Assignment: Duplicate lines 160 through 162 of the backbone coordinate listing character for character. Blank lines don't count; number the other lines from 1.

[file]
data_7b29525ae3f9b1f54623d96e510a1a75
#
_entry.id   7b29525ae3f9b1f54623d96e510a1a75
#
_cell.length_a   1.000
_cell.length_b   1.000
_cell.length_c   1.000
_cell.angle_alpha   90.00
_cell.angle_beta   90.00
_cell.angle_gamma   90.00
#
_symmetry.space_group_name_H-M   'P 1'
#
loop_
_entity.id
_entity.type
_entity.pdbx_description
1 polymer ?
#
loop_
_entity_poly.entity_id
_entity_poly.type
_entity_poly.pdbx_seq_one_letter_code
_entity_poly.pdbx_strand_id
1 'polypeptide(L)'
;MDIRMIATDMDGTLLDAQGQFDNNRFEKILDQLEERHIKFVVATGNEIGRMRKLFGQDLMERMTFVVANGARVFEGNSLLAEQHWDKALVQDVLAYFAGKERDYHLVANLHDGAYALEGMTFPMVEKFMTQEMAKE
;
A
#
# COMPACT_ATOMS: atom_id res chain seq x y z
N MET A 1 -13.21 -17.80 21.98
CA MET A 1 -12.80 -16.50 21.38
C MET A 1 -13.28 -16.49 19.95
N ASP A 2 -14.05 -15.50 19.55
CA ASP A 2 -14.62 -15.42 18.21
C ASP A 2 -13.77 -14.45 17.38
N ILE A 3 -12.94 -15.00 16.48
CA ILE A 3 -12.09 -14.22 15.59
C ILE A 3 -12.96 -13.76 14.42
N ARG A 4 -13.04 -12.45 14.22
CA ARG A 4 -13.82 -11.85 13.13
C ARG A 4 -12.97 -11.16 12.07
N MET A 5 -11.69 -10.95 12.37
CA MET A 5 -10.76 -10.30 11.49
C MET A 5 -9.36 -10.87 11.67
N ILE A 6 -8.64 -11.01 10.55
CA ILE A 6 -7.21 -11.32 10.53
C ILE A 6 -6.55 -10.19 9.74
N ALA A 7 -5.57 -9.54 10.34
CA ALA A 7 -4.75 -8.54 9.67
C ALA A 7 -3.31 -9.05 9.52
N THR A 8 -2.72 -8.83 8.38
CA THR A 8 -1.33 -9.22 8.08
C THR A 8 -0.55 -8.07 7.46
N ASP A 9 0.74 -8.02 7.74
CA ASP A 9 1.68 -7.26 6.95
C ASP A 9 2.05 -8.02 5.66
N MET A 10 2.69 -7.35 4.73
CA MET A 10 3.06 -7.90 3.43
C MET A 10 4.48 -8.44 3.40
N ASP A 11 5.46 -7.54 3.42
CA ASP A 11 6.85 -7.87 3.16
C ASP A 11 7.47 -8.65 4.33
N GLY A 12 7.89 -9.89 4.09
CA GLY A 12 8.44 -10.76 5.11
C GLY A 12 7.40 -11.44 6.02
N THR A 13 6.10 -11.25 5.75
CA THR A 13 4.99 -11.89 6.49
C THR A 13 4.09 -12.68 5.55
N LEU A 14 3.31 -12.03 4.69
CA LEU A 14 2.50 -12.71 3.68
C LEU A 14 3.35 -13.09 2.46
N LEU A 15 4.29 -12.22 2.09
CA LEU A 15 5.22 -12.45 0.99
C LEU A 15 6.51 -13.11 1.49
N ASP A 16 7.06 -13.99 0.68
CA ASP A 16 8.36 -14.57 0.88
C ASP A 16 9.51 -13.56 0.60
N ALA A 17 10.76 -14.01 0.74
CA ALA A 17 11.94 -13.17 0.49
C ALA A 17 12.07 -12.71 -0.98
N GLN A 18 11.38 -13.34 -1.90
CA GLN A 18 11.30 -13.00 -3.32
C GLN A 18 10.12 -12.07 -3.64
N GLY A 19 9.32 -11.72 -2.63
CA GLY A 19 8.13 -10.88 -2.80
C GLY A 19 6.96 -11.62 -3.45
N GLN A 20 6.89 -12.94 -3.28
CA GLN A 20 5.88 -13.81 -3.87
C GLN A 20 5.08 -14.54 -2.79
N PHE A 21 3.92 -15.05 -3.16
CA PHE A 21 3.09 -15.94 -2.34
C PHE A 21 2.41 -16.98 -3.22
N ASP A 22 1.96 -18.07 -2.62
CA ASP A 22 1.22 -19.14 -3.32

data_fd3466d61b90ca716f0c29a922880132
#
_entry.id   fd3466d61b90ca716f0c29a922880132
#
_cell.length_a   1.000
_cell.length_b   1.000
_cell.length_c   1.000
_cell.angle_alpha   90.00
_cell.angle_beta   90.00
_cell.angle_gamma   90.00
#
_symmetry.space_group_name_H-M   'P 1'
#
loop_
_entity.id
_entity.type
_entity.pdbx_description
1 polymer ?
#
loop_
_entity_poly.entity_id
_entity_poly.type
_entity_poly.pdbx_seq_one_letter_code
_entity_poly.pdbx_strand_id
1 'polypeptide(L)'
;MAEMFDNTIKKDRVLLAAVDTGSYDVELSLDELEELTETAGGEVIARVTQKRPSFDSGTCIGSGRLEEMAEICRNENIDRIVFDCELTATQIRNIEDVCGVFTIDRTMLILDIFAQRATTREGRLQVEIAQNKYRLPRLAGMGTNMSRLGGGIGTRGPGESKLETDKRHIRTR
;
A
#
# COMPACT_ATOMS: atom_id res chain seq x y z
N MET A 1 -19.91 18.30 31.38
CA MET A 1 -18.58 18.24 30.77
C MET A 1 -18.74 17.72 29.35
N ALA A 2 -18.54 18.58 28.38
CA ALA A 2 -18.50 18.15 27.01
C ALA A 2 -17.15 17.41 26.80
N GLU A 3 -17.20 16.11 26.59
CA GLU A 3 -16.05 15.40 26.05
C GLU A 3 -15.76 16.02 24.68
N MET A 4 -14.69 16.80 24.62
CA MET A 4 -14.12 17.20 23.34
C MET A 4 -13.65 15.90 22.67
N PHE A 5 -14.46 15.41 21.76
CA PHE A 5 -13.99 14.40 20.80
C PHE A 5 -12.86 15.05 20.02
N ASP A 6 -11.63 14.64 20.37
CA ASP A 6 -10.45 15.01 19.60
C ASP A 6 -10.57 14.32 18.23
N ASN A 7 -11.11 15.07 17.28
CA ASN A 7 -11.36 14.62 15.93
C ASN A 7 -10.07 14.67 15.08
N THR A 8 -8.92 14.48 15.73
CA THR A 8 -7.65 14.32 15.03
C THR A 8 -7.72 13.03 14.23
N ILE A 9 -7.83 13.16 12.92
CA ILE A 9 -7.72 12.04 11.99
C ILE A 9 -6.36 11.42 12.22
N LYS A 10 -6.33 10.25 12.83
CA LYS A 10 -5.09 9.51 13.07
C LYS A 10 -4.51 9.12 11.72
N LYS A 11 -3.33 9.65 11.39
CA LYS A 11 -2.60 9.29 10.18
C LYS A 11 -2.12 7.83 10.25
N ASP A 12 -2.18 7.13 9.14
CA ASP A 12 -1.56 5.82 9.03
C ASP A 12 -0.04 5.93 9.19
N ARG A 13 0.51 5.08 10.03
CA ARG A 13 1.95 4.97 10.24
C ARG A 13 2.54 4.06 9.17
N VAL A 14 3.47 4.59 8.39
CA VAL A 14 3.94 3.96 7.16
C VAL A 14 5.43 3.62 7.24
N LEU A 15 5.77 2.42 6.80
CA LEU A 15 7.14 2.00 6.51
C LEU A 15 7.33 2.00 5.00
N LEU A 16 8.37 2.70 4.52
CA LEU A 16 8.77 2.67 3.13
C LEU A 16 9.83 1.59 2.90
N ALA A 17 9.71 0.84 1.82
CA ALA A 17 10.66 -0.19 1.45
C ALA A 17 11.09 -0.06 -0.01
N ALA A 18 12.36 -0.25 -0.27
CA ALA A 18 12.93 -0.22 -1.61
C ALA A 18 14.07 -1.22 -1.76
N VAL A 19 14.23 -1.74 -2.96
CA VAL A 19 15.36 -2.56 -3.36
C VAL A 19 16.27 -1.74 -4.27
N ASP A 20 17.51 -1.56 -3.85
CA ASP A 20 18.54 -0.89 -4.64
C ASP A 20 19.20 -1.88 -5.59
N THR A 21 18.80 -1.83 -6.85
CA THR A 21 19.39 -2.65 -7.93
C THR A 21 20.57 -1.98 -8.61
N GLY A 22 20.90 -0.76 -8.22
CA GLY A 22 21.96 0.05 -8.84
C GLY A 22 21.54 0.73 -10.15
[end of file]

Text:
CA ASP A 12 -1.56 5.82 9.03
C ASP A 12 -0.04 5.93 9.19
N ARG A 13 0.51 5.08 10.03